Friday, April 29, 2005

Broadening the horizons of household appliances

Last night the GF and I made dinner. Not terribly interesting on its face, I’ll grant you. It wasn’t mind-bogglingly complex or overly difficult to make – just some salmon filets and mixed vegetables. What made the dinner so much fun was how we cooked the salmon. We obviously had many options; frying, backing, even grilling on Mr. Foreman. But the GF had a recipe that on its face looked bizarre, so bizarre that I couldn’t help but try it – we cooked it in the dishwasher.

Yes, that staid but sturdy member of the household appliance family. Little DW had probably never dreamed of rising up above his humble beginnings as a collection of plastic resins, hunks of steel sheet and lengths of three-wire grounded copper cable. He had been raised for a single purpose – cleaning off all my food scraps, coagulated cheese, and ensuring that each glass was sanitary for use in the next meal. Yes it was hard work, but DW took to it with a panache and verve unseen in the rest of my appliances such as the diva-esque refrigerator (“Treat me with the respect I deserve of I’ll leave the freezer door open a crack and ruin all your frozen veggies! Oh that had better not be tap water you’re putting in here, where’s the Evian?”), the manic-depressive microwave (“There you are! Ohmygodit’sso-goodtoseeyouhowhaveyoubeenyouknowwenevertalk-anymoreIlovecookingvegetablesforyouitfeelssofulfilling-suchaRUSH!!!HeyywhereareyougoingIknowthefood’sdonebutIthought-wecouldhangoutokayyou’rebusyIknowCallme?Please?Ohgodhehatesme…”) and the lonely cuisinart (“Is there anybody out there? Hello? It’s kinda dark in this cupboard. And it’s been about 6 months since we chopped up those almonds…Anybody?”). It was a mutually beneficial arrangement – I got clean dishes and DW received a steady supply of Jet-Dry.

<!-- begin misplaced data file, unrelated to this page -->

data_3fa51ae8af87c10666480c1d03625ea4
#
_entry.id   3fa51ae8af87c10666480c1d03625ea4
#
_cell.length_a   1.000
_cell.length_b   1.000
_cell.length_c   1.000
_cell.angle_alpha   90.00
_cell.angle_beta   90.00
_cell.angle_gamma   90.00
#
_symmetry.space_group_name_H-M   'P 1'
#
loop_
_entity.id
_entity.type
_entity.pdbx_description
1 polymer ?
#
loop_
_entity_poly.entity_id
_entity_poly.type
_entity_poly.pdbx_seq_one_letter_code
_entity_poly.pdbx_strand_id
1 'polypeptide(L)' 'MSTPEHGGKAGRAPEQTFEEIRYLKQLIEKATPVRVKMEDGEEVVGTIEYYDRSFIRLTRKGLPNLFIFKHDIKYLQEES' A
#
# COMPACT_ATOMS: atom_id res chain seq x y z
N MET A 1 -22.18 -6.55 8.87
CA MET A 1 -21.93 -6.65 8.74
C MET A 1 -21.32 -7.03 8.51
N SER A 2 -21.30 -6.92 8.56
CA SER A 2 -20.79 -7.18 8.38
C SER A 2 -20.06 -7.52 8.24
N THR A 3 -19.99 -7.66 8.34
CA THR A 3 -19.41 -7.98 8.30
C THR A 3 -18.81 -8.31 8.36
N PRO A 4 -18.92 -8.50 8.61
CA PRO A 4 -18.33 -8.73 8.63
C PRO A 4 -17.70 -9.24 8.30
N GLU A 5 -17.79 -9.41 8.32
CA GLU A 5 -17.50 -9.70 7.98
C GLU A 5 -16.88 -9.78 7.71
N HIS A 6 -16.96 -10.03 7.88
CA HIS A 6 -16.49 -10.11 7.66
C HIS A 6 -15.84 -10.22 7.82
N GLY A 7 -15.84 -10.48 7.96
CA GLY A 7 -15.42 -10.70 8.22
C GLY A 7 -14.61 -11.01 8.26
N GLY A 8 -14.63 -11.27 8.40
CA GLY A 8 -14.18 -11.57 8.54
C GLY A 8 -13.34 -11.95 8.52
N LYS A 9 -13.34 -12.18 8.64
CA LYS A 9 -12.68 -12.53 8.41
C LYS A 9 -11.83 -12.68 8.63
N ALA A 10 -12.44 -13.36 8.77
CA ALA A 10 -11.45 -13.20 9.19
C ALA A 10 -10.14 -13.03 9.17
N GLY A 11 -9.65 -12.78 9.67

Yet the GF took one look at DW and saw something more. Being the empath she is, she saw that he aspired to greater things. So she found a recipe where you wrap the salmon filets in aluminum foil and fold up the edges tight to keep out the water. Then she just put the packet on DW’s top rack and ran the cycle (even with soap! I never knew DW could multi-task like that!). When the cycle was done, so was the salmon. It came out tender, flaky, and scrumptious. Quite the feat, needless to say I was very impressed.

Of course, we made the veggies in the microwave, because I think he would’ve been inconsolable had he not gotten some credit for the meal.

4 comments:

Sophist said...

When I get a dishwasher I MUST try it!

There is also a movement to cook food in the hood of one's car (same idea - a sturdy foil packet containing the meal contents) as you drive home from work. If I ever get a car, I want to try that too.

I always wanted to turn an iron upside down and fry eggs on it. You could probably iron a piece of salmon.

I have also wanted to cook a meal at my lab bench using the bunsen burner and a ringstand. The professor mother in "A Wrinkle in Time" did that all the time.

McCluhan Misfit said...

I can't figure out how to make the hyper text...will you help me? I'm just a stupid girl:)

Your giant vagina blog was a big hit here at the porn company...I'm sure if we got Jenna Jamison and Ron Jeremy to stand next to it, you could make a lot of money.

Theo said...

A behavioral ecologist I work with who does a lot of field work likes to ask his students if they've "eaten their animal yet."

Once he brought up a story about some students of his that were also birders like him, so they'd travel around the country doing bird-watching type things keeping track of each particular bird they saw. However, they had a second list of all of the animals (as in road kill) they cooked under their hood as they drove.

Apparently they felt that they were very environmentally savvy (despite the driving around the country) so they thought that it was a service to pick up the ROAD KILL on the way and cook it under the hood until it was done enough to give them a nice little road snack. Ummmmmmmmmm... Yum...

grrrbear said...

Here's my qustion on the roadkill cookin' concept. How exactly does one know how long to leave a particular roadkill under the hood until it is transformed from rancid meatpile to elegant "urban outdoorsman cuisine"? I mean surely a moose would require quite the roadtrip whereas a chipmunk might be done on a single trip to the mall...

After all, Elmo seems equally disinterested in both...

I have a hard time believing that Elmo was traumatized by Katy Perry's decollatage after discovering that he had already "been arou...